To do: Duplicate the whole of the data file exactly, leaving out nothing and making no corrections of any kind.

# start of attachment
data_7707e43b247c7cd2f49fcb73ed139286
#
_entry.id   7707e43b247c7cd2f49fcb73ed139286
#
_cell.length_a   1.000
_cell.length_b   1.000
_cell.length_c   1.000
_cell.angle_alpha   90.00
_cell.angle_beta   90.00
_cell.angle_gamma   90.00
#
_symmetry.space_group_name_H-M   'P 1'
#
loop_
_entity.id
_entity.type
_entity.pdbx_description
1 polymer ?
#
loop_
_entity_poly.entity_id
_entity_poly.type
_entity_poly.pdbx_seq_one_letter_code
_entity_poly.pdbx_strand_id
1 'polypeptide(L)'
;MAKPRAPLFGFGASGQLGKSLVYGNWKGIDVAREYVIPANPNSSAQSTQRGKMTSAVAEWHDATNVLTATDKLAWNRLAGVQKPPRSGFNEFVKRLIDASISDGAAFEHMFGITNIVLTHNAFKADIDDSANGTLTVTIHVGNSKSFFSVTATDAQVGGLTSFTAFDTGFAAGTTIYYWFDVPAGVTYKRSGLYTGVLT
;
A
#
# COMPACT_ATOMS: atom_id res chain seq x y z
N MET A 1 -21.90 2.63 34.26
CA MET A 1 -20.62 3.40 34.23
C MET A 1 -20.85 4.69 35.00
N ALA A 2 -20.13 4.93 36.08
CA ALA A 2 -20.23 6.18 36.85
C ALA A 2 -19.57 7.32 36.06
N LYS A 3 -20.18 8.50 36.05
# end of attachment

data_7707e43b247c7cd2f49fcb73ed139286
#
_entry.id   7707e43b247c7cd2f49fcb73ed139286
#
_cell.length_a   1.000
_cell.length_b   1.000
_cell.length_c   1.000
_cell.angle_alpha   90.00
_cell.angle_beta   90.00
_cell.angle_gamma   90.00
#
_symmetry.space_group_name_H-M   'P 1'
#
loop_
_entity.id
_entity.type
_entity.pdbx_description
1 polymer ?
#
loop_
_entity_poly.entity_id
_entity_poly.type
_entity_poly.pdbx_seq_one_letter_code
_entity_poly.pdbx_strand_id
1 'polypeptide(L)'
;MAKPRAPLFGFGASGQLGKSLVYGNWKGIDVAREYVIPANPNSSAQSTQRGKMTSAVAEWHDATNVLTATDKLAWNRLAGVQKPPRSGFNEFVKRLIDASISDGAAFEHMFGITNIVLTHNAFKADIDDSANGTLTVTIHVGNSKSFFSVTATDAQVGGLTSFTAFDTGFAAGTTIYYWFDVPAGVTYKRSGLYTGVLT
;
A
#
# COMPACT_ATOMS: atom_id res chain seq x y z
N MET A 1 -21.90 2.63 34.26
CA MET A 1 -20.62 3.40 34.23
C MET A 1 -20.85 4.69 35.00
N ALA A 2 -20.13 4.93 36.08
CA ALA A 2 -20.23 6.18 36.85
C ALA A 2 -19.57 7.32 36.06
N LYS A 3 -20.18 8.50 36.05